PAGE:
An arthritis sufferer from Boston had an operation on his ankle postponed after Pilgrim Hospital was left without any joint replacements.
Christoper Newton, 60, was due to have the operation last Friday – but his wife Rachel got a call from the hospital two weeks before to say it had been postponed until next month due to ‘missing machinery’.
When Mrs Newton phoned back she discovered the missing piece was the ankle itself – due to a problem with the suppliers.
“It’s very disappointing,” Mrs Newton said. “We have been waiting for this operation since October and I had booked time off work for it.
“My husband got himself ready for going in because it’s a big operation, and you need to be ready mentally for something like that.”
The couple – who had been through the pre-operation appointments and preparations by the time it was called off – have now been promised a date in March.
“We just hope it’s soon as he’s constantly in pain and has to use a walking stick, which then makes his wrists ache,” she said.
Mrs Newton, who is her husband’s carer, said they hope the operation can be done soon so that it will not affect a holiday they have booked later in the year for their 40th wedding anniversary.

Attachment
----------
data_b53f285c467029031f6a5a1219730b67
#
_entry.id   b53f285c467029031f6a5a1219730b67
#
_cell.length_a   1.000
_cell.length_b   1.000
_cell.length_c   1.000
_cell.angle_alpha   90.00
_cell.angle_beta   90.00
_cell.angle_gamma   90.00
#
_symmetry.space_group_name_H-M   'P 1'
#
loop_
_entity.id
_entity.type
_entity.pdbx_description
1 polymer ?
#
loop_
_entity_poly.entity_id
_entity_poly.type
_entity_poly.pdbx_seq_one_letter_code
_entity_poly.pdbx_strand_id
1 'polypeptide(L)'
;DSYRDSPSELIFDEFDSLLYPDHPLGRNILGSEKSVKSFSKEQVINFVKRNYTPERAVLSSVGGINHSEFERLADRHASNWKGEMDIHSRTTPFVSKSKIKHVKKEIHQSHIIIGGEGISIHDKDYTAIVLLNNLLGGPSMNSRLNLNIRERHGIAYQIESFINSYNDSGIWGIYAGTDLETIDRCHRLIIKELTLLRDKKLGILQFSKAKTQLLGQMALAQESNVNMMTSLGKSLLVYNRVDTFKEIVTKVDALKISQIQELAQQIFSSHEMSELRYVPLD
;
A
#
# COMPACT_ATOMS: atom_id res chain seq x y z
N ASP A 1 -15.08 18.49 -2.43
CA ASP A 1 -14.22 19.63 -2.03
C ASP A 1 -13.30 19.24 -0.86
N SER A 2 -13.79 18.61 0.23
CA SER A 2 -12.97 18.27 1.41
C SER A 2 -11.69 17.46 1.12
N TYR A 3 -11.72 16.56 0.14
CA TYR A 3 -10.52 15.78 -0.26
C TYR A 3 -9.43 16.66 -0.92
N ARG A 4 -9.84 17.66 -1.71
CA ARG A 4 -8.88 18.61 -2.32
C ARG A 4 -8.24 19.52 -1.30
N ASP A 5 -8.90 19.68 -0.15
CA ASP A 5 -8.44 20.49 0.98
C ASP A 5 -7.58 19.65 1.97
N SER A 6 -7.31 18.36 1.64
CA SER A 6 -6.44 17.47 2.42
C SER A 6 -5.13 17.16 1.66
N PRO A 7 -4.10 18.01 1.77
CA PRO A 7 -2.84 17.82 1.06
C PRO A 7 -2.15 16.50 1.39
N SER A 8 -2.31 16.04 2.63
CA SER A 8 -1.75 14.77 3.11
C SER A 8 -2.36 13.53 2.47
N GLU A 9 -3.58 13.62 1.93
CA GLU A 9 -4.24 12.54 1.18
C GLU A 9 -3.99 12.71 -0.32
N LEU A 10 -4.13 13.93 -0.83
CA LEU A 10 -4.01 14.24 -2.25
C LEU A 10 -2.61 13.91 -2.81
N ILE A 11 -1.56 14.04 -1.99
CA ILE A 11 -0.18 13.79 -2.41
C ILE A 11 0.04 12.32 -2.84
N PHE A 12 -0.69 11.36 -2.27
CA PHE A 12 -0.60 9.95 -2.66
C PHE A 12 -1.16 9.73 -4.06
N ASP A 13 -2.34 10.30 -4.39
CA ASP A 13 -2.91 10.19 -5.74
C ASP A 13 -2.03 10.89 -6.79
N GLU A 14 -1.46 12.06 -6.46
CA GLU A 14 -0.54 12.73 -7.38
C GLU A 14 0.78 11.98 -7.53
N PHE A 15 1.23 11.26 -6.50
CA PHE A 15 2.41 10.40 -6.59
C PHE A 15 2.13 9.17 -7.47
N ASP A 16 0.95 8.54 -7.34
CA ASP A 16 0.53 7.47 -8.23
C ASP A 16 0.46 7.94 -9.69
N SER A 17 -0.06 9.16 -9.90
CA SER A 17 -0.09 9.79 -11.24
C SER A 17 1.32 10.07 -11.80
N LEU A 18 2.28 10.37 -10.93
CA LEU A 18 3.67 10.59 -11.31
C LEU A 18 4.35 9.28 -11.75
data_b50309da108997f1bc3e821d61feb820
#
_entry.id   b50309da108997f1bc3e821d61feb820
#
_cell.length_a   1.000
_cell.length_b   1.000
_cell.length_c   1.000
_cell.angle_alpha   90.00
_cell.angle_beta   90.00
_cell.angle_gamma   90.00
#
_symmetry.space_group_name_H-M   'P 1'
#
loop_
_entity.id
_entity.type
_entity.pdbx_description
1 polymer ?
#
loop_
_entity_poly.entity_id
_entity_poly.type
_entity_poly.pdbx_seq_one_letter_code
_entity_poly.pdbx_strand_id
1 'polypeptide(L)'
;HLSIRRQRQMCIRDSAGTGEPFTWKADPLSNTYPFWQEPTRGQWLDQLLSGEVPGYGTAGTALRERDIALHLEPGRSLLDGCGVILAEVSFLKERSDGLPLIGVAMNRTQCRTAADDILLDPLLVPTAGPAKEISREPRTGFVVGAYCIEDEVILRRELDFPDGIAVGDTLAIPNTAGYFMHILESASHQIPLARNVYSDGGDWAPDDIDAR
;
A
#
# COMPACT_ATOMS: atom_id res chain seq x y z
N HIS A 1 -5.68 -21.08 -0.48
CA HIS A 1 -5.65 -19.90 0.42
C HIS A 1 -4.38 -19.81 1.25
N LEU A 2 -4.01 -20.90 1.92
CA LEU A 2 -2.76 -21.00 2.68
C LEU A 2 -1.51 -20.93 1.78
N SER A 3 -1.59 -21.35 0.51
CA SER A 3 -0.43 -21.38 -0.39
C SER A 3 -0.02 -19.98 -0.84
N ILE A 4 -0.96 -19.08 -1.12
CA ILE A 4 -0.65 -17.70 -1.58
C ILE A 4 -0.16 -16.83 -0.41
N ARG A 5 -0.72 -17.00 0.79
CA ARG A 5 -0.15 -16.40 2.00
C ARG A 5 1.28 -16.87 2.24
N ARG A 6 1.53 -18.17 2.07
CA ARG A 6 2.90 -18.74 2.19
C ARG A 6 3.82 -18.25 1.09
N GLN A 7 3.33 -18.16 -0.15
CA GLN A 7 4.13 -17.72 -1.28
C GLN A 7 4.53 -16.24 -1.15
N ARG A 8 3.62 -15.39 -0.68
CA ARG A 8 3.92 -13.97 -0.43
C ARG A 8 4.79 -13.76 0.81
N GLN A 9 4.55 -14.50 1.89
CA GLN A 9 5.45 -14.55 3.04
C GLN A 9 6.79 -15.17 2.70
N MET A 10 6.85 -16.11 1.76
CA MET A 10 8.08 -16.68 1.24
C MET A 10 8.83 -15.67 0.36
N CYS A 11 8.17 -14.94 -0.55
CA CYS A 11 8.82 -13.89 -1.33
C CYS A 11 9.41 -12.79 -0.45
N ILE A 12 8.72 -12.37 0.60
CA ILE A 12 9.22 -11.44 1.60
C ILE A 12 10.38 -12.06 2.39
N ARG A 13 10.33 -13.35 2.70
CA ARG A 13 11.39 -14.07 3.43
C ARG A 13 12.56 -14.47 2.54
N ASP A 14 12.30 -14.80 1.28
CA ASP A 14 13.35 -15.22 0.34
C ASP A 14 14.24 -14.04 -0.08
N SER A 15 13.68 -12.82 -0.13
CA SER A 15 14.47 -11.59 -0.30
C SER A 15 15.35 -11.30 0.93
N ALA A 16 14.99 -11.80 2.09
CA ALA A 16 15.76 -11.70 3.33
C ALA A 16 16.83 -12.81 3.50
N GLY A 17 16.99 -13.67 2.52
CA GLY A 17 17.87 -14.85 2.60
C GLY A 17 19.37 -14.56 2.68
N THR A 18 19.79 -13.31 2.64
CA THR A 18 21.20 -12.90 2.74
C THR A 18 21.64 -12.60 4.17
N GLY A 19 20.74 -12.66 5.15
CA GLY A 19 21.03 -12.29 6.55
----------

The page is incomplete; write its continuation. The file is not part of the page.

She added: “We have joked that if he was a dog the vet would have put him down as they don’t let animals suffer.”
United Lincolnshire’s Hospital Trust (ULHT), which runs the hospital, said it will not be able to perform the procedures until March following a manufacturing problem at the suppliers end. The issue has affected two patients.
A spokesman said: “Unfortunately, the trust has had to postpone all ankle joint replacement surgery at Pilgrim Hospital because the supplier is unable to provide the equipment that we need to perform the operation.
”We can only apologise for this situation which is entirely out of our control.”
The spokesman said the issue was only affecting those requiring new ankle joints. They were not able to say how many people have had operations postponed as a result of the problem.
The spokesman added: “We entirely sympathise with the patient and would encourage them to contact us directly if they would like to discuss this matter further.”